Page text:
In fact, the board has since hastily voted to reduce punishments for young kids; they’ll now face a three-to-five day suspension. That’s better, if only because it slightly scales back the mindlessness. The original article points out that inflexible bans are wrong for so many reasons:

Critics contend that zero-tolerance policies like those in the Christina district have led to sharp increases in suspensions and expulsions, often putting children on the streets or in other places where their behavior only worsens, and that the policies undermine the ability of school officials to use common sense in handling minor infractions.

That said, the paper still found a way to use liberal guilt as evidence against the regulations:

Many studies indicate that African-Americans were several times more likely to be suspended or expelled than other students for the same offenses.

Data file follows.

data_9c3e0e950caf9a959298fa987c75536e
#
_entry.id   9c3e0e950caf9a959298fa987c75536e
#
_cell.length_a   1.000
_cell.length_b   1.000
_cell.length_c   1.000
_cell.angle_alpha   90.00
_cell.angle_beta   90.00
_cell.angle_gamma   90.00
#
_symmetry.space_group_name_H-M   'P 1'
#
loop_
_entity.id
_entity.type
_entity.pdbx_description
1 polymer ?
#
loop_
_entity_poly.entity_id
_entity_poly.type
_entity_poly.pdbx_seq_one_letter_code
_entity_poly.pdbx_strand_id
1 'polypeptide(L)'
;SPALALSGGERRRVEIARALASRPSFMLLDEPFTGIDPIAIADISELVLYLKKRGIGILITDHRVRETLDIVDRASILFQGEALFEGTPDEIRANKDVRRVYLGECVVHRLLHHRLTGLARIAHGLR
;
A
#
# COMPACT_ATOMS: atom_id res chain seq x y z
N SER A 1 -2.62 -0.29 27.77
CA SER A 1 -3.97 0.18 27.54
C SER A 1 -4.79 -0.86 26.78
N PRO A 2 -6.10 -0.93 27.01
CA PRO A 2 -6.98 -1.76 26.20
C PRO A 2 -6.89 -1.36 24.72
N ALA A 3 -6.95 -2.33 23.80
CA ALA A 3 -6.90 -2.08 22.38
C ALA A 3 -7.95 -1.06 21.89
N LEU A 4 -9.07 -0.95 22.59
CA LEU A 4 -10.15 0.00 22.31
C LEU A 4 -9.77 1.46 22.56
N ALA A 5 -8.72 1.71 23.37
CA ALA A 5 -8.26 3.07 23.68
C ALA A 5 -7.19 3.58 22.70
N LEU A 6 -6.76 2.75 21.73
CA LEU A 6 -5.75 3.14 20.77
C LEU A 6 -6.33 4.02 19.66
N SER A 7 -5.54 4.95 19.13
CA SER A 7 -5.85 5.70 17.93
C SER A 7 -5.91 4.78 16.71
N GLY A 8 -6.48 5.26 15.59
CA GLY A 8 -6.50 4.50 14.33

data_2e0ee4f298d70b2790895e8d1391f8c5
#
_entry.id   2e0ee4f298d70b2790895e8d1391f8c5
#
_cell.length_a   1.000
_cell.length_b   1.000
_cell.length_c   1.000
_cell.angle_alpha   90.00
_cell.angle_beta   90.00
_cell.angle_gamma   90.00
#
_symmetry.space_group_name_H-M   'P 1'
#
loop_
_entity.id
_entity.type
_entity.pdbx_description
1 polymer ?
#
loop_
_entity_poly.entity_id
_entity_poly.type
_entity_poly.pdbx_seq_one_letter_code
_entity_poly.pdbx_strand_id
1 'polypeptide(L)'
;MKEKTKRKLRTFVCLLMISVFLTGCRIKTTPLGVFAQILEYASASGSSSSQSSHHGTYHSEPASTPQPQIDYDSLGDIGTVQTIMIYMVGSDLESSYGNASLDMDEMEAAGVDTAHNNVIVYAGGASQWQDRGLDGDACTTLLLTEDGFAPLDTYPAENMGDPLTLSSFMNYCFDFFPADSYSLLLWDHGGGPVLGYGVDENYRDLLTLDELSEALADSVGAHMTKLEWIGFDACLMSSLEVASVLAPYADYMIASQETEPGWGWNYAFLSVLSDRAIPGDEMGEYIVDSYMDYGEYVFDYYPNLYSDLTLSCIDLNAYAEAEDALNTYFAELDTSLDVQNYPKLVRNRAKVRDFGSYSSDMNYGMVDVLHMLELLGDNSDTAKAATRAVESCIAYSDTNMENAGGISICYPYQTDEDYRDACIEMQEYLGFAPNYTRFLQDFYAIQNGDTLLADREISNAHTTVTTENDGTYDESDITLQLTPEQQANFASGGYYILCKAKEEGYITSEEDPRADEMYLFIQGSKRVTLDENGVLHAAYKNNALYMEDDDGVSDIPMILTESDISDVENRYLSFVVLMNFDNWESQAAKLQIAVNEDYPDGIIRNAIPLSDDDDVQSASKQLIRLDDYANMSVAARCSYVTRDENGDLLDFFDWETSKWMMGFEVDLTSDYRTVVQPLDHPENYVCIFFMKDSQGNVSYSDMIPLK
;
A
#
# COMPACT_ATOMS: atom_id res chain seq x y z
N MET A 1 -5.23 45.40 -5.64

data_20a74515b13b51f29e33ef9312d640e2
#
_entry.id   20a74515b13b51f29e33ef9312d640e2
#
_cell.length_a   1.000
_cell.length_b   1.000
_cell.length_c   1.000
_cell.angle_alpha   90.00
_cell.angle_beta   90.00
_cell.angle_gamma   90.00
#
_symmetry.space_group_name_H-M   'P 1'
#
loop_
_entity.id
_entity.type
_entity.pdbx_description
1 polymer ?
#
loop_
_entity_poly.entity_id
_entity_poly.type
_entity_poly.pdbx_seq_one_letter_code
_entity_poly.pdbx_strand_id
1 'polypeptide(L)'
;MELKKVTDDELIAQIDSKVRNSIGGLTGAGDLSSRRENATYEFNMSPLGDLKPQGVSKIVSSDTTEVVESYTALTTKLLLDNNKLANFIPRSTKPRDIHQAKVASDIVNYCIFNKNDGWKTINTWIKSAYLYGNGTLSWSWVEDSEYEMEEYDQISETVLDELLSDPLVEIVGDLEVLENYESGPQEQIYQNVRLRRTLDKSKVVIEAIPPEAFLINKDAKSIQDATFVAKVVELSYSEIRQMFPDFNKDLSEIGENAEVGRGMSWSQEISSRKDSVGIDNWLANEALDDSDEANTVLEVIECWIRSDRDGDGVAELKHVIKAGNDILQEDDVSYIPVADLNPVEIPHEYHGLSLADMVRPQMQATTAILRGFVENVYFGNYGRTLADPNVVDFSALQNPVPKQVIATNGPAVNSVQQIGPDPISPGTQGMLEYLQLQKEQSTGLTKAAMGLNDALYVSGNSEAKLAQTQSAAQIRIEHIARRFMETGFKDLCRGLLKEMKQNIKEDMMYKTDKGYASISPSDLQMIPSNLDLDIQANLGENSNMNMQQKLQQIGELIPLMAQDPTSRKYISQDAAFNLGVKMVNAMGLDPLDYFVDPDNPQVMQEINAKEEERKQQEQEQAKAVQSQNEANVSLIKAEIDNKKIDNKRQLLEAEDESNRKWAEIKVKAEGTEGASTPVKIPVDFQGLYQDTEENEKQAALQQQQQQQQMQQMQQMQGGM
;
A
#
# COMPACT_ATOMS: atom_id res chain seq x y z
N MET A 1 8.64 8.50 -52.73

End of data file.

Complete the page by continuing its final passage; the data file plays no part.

Of course, those suspensions could be taking place in urban schools where violence is a more immediate concern, which would minimize race as a factor in the differing rates. Nonetheless, conservatives and liberals both have reasons for opposing the mechanical rules. On top of that, libertarians and reasonable independents who form opinions on respective case’s merits are on board, too.

That’s almost everyone. So, where did the Times reporter find someone for the sake of balance who concurs with an autocratic policy that treats a Cub Scout utensil as a deadly weapon? How about at a legal school in Amherst?

Charles P. Ewing, a professor of law and psychology at the University at Buffalo Law School who has written about school safety issues, said he favored a strict zero-tolerance approach.

“There are still serious threats every day in schools,” Dr. Ewing said, adding that giving school officials discretion holds the potential for discrimination and requires the kind of threat assessments that only law enforcement is equipped to make.

Would the Doctor like to explain that theory to Zachary? In summary, he’s claiming there’s nothing more dangerous than permitting teachers or principals to think about what they’re doing.